Various strategies have been put in place here and abroad to mitigate the impacts of gentrification on existing tenants. These include rent subsidies for low-income tenants, rent controls, rents that vary according to income, and tax exemptions for homeowners to fill the gap between rent increases and what tenants can pay. In some countries, owners are obligated to offer the property to the tenants before putting it up for sale (also called first right of purchase or right of first refusal). Also, government assistance for the purchase or renovation can be offered. In addition, some low-income people can still get a loan to buy, which allows them to afford a higher mortgage while maintaining their standard of living. Some jurisdictions have also adopted laws against harassment to protect tenants who were threatened with eviction.

When moving is inevitable, relocation assistance has been offered by some jurisdictions. Interestingly, from 1970 to 1995, the city of Washington, D.C., used a lottery system to sell abandoned properties at a very low price to low-income residents, and supported them with special mortgages that they could start to pay 10 years later.

Measures to control land ownership and development projects

Zoning-related strategies (for example, requiring the development of affordable housing and housing cooperatives in new developments, prohibiting the conversion of certain buildings, prohibiting non-owner-occupied housing) and fiscal strategies (for example, luxury housing taxes, progressive property taxes, and taxes to discourage speculative investors from buying and rapidly reselling properties) are commonly used to control land ownership and development projects. Expropriation can also be used as a policy tool to ensure affordable housing by putting private lands in the hands of the government.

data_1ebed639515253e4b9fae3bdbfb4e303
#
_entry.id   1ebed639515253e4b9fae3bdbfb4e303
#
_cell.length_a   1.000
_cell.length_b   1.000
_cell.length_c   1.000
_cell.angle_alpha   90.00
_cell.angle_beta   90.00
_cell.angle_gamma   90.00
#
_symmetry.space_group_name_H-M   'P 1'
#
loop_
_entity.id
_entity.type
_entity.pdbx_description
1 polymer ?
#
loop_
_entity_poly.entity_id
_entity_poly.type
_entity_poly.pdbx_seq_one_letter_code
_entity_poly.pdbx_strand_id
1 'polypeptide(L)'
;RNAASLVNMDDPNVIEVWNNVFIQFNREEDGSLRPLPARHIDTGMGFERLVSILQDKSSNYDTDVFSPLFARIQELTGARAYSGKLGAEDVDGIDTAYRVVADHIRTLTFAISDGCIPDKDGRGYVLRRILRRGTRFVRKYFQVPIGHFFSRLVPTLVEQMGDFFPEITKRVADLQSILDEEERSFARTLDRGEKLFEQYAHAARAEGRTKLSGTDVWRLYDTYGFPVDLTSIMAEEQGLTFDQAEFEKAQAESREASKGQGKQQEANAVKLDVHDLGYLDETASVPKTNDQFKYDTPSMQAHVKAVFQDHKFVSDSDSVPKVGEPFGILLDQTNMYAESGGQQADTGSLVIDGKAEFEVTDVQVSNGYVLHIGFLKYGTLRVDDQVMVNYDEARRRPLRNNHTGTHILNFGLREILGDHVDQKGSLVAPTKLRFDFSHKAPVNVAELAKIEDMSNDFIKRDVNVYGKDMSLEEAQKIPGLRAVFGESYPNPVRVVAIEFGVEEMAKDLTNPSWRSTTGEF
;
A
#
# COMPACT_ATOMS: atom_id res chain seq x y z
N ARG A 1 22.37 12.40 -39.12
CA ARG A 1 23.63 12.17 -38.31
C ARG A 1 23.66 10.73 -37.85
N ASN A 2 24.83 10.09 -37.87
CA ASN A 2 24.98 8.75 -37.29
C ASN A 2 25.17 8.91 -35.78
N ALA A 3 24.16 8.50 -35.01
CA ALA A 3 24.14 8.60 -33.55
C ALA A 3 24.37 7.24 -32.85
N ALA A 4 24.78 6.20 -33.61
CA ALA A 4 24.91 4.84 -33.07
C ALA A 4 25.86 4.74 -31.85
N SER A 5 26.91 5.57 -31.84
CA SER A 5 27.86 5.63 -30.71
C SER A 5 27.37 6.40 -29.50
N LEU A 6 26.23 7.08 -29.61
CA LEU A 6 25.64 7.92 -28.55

Measures to nurture community empowerment

Finally, the third set of strategies identified aims to empower communities. Mobilizing community members to voice their needs and ideas about new developments, educating local populations about their rights, providing them with legal assistance, and engaging them in decision-making processes regarding land use and urban planning appear to be critical success factors to control the negative impacts of gentrification.

While we may not be able to draw firm conclusions about which strategy is most effective, we know that there are many tools available to governments and communities to control the negative impacts of gentrification. And by meaningfully engaging long-time residents early on in the planning process, particularly those who may suffer the most, there may be a chance to make new developments more socially acceptable.

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Author Details


  1. CBC. Out in the open: Gentrification. 22 septembre 2016 [Internet]. [cited in August 2018]. Available at https://www.cbc.ca/news/gentrification-1.3773064
  2. Lees L, Slater T,  Wyly EK. Gentrification. New York: Routledge, Taylor & Francis Group, 2007.
  3. Centers for Disease Control and Prevention. Health effects of gentrification. Atlanta: United States, 2009. [Internet]. [cited in August 2018]. Available at https://www.cdc.gov/healthyplaces/healthtopics/gentrification.htm
  4. Ghaffari L, Klein JL, Baudin WA. Toward a socially acceptable gentrification: A review of strategies and practices against displacement Geography Compass. 2018; 12(2): e12355.